A few miles later I'm to Icewater, feeling much better than I did at this point last time around. Well hydrated, well fueled. I planned to fill two liters of water here, with almost 14 very hard miles to the next sure source. I'm tempted to gamble given all the water on the trail, but the memory of the stagnant pool that I filtered from last time between Newfound and Clingmans keeps me honest and I fill all four flasks. I do end up passing other flows and would have been fine with a liter, but high risk low reward. Fast miles down to Newfound Gap. It is a madhouse - after my solitary morning in the woods I feel like I've never seen so many people and cars. I move quickly along. The climb up to Clingman's is challenging and I do a good bit of hiking for the first time so far. Poles are out of the question because of my hand so I just lean into it. I down a quesadilla, my first "real" food of the day and that feels like it gives me a great boost over the next couple hours.
I get enough service here and there to let Reilly know that I'm moving a good deal ahead of target pace - and to receive a few energizing flurries of encouragement and excitement in return.
Feeling awesome as I pass Clingman's Dome - the high point at 6,643 feet - and begin descending into the punishing up-and-downs of the western part of the park. I keep telling myself that mile 45-60 is where it gets real. I make it to Derrick Knob Shelter around mile 49 feeling solid and refill 3 or 4 flasks, I think 3. Dang the filter tops are hard to unscrew with one hand in the condition it is. Precious minutes tick by.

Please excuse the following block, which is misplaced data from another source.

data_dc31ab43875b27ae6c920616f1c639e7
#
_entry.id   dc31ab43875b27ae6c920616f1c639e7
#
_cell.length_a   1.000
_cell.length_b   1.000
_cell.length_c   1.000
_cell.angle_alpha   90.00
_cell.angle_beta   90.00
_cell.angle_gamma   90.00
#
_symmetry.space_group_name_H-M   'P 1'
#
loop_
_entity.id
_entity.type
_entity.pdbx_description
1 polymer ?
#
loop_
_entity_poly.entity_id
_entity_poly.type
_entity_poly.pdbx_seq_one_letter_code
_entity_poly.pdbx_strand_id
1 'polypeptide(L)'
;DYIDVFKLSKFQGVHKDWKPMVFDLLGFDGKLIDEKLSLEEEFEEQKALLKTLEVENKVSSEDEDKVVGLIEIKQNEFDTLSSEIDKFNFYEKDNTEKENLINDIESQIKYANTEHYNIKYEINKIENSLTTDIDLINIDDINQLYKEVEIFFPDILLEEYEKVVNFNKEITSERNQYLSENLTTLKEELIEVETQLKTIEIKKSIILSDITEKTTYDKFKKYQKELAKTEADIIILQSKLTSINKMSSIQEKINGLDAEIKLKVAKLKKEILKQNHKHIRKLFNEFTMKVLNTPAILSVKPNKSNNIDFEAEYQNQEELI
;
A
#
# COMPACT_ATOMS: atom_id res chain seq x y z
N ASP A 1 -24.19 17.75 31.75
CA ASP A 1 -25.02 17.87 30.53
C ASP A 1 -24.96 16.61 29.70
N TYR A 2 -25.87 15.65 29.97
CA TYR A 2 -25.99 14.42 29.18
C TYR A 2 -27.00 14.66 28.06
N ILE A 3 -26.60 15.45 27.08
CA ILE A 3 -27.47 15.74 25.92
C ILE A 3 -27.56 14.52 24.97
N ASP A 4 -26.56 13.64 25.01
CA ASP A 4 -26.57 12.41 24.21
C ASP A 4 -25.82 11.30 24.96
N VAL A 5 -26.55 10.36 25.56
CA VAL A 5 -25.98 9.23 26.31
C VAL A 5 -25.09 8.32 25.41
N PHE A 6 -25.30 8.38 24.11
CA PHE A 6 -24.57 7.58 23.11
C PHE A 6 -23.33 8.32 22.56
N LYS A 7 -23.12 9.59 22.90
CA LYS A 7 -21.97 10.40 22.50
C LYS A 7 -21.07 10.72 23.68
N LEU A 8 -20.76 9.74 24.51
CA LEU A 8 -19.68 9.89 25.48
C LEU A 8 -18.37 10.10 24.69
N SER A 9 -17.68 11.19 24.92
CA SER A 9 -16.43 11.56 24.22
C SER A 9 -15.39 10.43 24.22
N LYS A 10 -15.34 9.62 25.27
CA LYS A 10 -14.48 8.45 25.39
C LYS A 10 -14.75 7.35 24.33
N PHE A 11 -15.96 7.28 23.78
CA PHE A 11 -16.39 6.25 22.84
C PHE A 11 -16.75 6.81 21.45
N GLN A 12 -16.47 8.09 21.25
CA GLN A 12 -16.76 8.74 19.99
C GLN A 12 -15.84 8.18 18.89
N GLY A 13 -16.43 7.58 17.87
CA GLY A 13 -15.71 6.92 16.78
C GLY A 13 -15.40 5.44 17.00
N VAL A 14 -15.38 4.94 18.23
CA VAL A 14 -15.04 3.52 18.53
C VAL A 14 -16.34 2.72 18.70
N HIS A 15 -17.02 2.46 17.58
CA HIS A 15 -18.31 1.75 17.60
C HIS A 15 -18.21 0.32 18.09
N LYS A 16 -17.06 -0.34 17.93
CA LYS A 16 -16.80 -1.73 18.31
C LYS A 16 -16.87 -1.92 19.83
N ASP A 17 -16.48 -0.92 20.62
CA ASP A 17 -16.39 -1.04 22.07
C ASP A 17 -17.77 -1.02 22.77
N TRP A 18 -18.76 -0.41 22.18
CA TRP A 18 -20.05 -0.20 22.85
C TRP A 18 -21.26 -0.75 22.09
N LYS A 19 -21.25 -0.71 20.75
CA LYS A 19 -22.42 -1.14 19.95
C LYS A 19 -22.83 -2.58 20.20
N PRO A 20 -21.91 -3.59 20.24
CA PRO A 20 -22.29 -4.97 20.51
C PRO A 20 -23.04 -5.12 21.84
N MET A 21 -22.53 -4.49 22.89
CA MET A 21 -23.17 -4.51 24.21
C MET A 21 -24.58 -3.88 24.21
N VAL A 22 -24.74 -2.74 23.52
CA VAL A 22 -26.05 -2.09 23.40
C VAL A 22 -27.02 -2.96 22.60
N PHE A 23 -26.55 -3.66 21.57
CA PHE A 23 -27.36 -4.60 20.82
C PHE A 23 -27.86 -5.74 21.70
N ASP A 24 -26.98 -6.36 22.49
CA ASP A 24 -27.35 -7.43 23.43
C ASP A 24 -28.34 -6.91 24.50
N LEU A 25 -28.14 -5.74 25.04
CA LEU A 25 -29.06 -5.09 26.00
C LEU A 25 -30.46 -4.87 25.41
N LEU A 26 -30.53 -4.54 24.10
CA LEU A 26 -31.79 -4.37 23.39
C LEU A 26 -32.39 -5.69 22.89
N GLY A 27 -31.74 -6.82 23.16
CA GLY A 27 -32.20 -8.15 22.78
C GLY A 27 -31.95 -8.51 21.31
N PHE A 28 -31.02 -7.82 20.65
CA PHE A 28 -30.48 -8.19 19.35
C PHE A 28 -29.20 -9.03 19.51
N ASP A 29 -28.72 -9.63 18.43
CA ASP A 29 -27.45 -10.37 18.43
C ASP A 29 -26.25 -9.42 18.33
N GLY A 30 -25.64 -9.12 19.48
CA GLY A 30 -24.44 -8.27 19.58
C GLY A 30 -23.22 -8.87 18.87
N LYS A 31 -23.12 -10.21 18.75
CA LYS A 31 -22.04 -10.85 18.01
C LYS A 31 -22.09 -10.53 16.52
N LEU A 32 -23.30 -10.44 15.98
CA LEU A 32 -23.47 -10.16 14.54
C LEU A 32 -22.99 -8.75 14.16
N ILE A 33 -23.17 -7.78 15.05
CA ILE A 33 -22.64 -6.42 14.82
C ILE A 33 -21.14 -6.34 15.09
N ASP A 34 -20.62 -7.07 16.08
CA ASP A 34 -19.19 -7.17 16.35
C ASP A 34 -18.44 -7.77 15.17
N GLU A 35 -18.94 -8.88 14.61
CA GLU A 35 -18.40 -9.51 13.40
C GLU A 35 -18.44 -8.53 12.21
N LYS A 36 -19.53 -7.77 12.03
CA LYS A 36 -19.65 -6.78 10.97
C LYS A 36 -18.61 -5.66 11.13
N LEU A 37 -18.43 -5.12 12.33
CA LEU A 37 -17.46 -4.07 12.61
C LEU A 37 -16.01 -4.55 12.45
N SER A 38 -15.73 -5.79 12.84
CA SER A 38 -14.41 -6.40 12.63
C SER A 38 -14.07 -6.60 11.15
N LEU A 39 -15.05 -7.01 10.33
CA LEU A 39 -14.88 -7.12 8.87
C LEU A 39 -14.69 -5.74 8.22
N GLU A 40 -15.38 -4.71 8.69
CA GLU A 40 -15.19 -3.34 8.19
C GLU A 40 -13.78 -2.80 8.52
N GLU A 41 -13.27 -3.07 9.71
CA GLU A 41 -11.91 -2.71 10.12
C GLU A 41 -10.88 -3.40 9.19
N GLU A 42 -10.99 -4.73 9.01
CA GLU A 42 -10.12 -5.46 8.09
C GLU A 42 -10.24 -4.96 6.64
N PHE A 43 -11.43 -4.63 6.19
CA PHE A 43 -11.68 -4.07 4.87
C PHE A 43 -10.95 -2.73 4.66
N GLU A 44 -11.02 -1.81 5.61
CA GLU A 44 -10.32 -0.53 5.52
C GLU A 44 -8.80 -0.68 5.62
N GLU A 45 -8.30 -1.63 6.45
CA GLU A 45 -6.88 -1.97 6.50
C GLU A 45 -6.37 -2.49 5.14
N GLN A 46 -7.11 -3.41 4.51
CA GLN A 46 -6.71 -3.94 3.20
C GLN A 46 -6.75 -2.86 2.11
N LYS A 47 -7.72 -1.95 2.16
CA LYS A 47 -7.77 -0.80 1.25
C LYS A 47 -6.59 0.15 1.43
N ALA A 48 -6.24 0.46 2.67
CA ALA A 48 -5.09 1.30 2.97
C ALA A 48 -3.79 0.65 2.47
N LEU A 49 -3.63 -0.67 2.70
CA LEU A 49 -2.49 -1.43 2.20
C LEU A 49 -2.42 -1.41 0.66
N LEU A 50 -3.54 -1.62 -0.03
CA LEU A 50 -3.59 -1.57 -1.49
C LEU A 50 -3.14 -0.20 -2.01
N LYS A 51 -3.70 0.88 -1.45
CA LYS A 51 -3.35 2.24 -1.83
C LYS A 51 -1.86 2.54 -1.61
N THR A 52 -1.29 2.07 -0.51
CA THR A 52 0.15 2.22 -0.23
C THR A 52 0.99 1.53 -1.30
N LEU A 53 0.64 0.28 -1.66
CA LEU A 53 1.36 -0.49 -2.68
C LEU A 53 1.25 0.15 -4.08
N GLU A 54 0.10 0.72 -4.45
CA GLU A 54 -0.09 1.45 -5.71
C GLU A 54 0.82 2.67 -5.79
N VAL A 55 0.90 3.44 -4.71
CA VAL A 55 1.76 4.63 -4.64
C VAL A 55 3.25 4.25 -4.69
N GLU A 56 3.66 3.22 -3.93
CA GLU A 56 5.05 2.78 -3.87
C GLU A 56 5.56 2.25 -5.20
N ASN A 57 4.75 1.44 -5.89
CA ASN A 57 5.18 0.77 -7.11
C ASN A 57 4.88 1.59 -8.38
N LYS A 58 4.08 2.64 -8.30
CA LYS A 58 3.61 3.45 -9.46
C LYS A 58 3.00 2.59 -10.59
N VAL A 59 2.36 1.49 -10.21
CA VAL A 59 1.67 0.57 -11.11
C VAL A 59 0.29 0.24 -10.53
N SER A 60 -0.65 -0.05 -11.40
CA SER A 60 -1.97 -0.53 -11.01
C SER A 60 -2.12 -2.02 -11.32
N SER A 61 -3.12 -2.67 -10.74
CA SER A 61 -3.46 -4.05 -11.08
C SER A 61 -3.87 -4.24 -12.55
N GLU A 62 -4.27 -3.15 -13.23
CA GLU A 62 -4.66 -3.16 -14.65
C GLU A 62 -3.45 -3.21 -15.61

Derrick Knob to Mollie's Ridge is undoubtedly the most challenging section. The climbs and many of the descents are brutally steep and technical. My mantra throughout the day has been "make seconds, make minutes, make miles" and I keep coming back to it to get myself to push just a little bit harder and run just a little bit more on the ups, knowing how much all the seconds or minutes I can cut off add up over the course of the day. Legs feel awesome on the flats and downhills but the steep ups take so much focus to maintain pace. My fueling begins to fall behind a little bit as I run out of gels nearing mile 60, downing the last one I've saved at Mollie's Ridge. Plenty of other stuff squirreled away - goldfish, potato chips, another quesadilla, sour patch kids, PB pretzels, a packet of Cholula ha.. I wanted more real food last time around but now I wish I had gels and tailwind to put down easy. I skimp and much of the snack food stays with me to Fontana, though I'm able to at least put down the goldfish and sour patch kids. I'm also out of water and thirsty by the time I finally reach Mollie's. The pipe is dry and all I have is a small shallow pool that makes it hard to get a good fill in the flasks. I drink up there but am lazy with the fill and settle for two flasks (the ones with filters) 2/3 full.
One more sustained climb after Mollies. I push hard and then it's about 8 miles mostly downhill to the western park boundary. Some short challenging climbs still interspersed but they don't ambush me like they did last time and I still have plenty in the tank. Every step uphill is heavy, but the downhills still flow and I run well the rest of the way down to the park boundary sign - the official western terminus of the route. I continue over the dam, taking in the beautiful lake and mountains bathed in evening sunshine, feeling proud of the adventure I had out there through these home mountains I love so much. Reilly greets me with a shriek all smiles on the far side of the dam and wraps me in what has to have been the stinkiest hug of her life. If this isn't nice, I don't know what is!